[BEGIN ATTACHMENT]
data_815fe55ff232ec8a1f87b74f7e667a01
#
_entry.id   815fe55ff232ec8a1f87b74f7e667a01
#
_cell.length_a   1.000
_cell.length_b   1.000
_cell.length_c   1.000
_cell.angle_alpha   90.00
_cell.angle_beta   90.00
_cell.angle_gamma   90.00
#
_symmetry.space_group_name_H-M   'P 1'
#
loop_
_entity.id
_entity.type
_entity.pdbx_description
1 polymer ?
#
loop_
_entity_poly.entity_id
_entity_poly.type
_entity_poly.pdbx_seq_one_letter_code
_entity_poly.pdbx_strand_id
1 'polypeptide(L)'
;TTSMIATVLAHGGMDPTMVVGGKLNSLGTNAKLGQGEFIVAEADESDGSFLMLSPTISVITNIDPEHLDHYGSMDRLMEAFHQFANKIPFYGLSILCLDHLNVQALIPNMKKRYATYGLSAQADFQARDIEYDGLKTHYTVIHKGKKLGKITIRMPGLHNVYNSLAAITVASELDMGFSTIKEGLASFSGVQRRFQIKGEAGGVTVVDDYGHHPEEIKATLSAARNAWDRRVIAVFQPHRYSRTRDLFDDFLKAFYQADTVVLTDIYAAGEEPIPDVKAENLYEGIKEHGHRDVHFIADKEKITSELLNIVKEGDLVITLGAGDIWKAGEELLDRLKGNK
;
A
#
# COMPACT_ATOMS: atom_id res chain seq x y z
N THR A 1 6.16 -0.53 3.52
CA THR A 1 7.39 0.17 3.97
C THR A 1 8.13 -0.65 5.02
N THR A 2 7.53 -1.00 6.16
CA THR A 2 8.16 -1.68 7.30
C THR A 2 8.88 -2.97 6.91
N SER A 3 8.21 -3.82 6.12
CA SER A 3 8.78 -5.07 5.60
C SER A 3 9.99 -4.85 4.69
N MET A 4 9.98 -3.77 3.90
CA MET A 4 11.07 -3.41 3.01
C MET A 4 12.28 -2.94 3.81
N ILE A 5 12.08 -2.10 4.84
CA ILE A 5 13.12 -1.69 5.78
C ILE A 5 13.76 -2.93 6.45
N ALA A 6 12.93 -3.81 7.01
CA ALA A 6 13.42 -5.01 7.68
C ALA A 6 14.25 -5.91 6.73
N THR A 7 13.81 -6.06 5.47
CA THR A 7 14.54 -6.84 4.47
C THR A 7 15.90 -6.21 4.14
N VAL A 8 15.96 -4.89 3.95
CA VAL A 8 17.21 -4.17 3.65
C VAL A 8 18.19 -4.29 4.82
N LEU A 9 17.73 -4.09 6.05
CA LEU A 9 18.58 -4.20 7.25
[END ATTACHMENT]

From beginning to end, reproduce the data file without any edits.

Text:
data_815fe55ff232ec8a1f87b74f7e667a01
#
_entry.id   815fe55ff232ec8a1f87b74f7e667a01
#
_cell.length_a   1.000
_cell.length_b   1.000
_cell.length_c   1.000
_cell.angle_alpha   90.00
_cell.angle_beta   90.00
_cell.angle_gamma   90.00
#
_symmetry.space_group_name_H-M   'P 1'
#
loop_
_entity.id
_entity.type
_entity.pdbx_description
1 polymer ?
#
loop_
_entity_poly.entity_id
_entity_poly.type
_entity_poly.pdbx_seq_one_letter_code
_entity_poly.pdbx_strand_id
1 'polypeptide(L)'
;TTSMIATVLAHGGMDPTMVVGGKLNSLGTNAKLGQGEFIVAEADESDGSFLMLSPTISVITNIDPEHLDHYGSMDRLMEAFHQFANKIPFYGLSILCLDHLNVQALIPNMKKRYATYGLSAQADFQARDIEYDGLKTHYTVIHKGKKLGKITIRMPGLHNVYNSLAAITVASELDMGFSTIKEGLASFSGVQRRFQIKGEAGGVTVVDDYGHHPEEIKATLSAARNAWDRRVIAVFQPHRYSRTRDLFDDFLKAFYQADTVVLTDIYAAGEEPIPDVKAENLYEGIKEHGHRDVHFIADKEKITSELLNIVKEGDLVITLGAGDIWKAGEELLDRLKGNK
;
A
#
# COMPACT_ATOMS: atom_id res chain seq x y z
N THR A 1 6.16 -0.53 3.52
CA THR A 1 7.39 0.17 3.97
C THR A 1 8.13 -0.65 5.02
N THR A 2 7.53 -1.00 6.16
CA THR A 2 8.16 -1.68 7.30
C THR A 2 8.88 -2.97 6.91
N SER A 3 8.21 -3.82 6.12
CA SER A 3 8.78 -5.07 5.60
C SER A 3 9.99 -4.85 4.69
N MET A 4 9.98 -3.77 3.90
CA MET A 4 11.07 -3.41 3.01
C MET A 4 12.28 -2.94 3.81
N ILE A 5 12.08 -2.10 4.84
CA ILE A 5 13.12 -1.69 5.78
C ILE A 5 13.76 -2.93 6.45
N ALA A 6 12.93 -3.81 7.01
CA ALA A 6 13.42 -5.01 7.68
C ALA A 6 14.25 -5.91 6.73
N THR A 7 13.81 -6.06 5.47
CA THR A 7 14.54 -6.84 4.47
C THR A 7 15.90 -6.21 4.14
N VAL A 8 15.96 -4.89 3.95
CA VAL A 8 17.21 -4.17 3.65
C VAL A 8 18.19 -4.29 4.82
N LEU A 9 17.73 -4.09 6.05
CA LEU A 9 18.58 -4.20 7.25